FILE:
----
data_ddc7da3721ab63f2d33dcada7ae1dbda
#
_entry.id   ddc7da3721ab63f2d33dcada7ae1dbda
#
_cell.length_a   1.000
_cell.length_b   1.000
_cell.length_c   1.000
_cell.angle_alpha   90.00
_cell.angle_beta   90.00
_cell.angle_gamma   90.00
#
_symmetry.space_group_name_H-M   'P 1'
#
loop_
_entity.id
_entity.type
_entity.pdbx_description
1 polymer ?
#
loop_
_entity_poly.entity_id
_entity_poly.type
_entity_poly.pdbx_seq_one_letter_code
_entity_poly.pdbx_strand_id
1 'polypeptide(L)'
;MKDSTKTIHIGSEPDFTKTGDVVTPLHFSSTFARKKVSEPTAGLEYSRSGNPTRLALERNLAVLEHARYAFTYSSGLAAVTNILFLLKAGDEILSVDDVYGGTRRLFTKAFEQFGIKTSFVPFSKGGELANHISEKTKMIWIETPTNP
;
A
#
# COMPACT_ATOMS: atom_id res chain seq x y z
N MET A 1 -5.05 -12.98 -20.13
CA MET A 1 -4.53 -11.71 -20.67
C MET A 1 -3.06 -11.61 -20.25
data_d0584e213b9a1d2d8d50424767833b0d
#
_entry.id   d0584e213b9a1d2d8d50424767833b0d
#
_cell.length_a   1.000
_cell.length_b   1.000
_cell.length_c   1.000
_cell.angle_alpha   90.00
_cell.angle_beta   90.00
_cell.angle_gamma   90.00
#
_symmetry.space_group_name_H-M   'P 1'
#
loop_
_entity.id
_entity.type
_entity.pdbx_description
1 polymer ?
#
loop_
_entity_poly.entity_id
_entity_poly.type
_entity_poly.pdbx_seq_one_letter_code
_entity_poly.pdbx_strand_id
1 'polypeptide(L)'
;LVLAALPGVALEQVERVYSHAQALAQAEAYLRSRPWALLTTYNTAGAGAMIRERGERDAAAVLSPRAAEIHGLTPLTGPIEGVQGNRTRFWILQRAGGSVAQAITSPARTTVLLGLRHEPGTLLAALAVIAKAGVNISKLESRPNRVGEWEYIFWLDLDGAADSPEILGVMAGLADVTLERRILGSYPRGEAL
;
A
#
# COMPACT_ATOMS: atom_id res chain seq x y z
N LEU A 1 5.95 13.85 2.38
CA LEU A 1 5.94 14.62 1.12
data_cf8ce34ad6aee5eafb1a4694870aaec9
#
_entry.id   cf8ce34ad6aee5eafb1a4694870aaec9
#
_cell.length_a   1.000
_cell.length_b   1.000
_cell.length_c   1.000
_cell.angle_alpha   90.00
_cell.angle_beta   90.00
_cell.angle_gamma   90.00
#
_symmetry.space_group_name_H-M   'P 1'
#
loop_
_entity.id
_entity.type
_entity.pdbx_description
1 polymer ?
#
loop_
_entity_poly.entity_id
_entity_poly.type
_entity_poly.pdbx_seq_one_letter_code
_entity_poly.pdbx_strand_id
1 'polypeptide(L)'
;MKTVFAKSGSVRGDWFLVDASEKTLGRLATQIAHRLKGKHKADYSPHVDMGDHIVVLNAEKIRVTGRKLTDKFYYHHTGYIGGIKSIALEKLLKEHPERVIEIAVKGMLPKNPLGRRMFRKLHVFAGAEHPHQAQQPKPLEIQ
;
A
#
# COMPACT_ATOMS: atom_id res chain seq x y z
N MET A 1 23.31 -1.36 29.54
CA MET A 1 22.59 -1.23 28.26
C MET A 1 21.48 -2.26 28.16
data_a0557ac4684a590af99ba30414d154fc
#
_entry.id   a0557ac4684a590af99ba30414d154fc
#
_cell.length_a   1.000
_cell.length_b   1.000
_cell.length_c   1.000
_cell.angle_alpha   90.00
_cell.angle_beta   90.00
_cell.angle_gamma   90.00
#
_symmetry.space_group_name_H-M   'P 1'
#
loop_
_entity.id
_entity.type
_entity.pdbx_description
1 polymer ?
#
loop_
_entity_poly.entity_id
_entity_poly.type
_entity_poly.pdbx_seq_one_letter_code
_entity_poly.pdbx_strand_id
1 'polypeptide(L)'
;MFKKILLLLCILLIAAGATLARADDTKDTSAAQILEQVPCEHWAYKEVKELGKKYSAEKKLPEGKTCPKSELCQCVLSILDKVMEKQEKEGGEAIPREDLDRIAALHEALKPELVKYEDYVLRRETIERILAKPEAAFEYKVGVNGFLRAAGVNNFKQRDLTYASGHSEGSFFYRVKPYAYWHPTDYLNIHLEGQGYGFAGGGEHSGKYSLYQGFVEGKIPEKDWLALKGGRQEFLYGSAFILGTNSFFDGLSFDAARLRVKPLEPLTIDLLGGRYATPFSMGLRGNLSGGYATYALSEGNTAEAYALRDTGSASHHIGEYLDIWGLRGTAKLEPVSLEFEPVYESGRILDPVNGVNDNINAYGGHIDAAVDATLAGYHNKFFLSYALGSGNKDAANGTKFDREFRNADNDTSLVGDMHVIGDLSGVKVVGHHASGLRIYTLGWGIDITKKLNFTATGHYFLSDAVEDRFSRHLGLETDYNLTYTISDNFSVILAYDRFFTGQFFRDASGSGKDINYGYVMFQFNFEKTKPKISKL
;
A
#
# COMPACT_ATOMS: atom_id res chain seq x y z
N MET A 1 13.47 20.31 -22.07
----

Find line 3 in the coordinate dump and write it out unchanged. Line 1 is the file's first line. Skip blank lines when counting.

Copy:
_entry.id   ddc7da3721ab63f2d33dcada7ae1dbda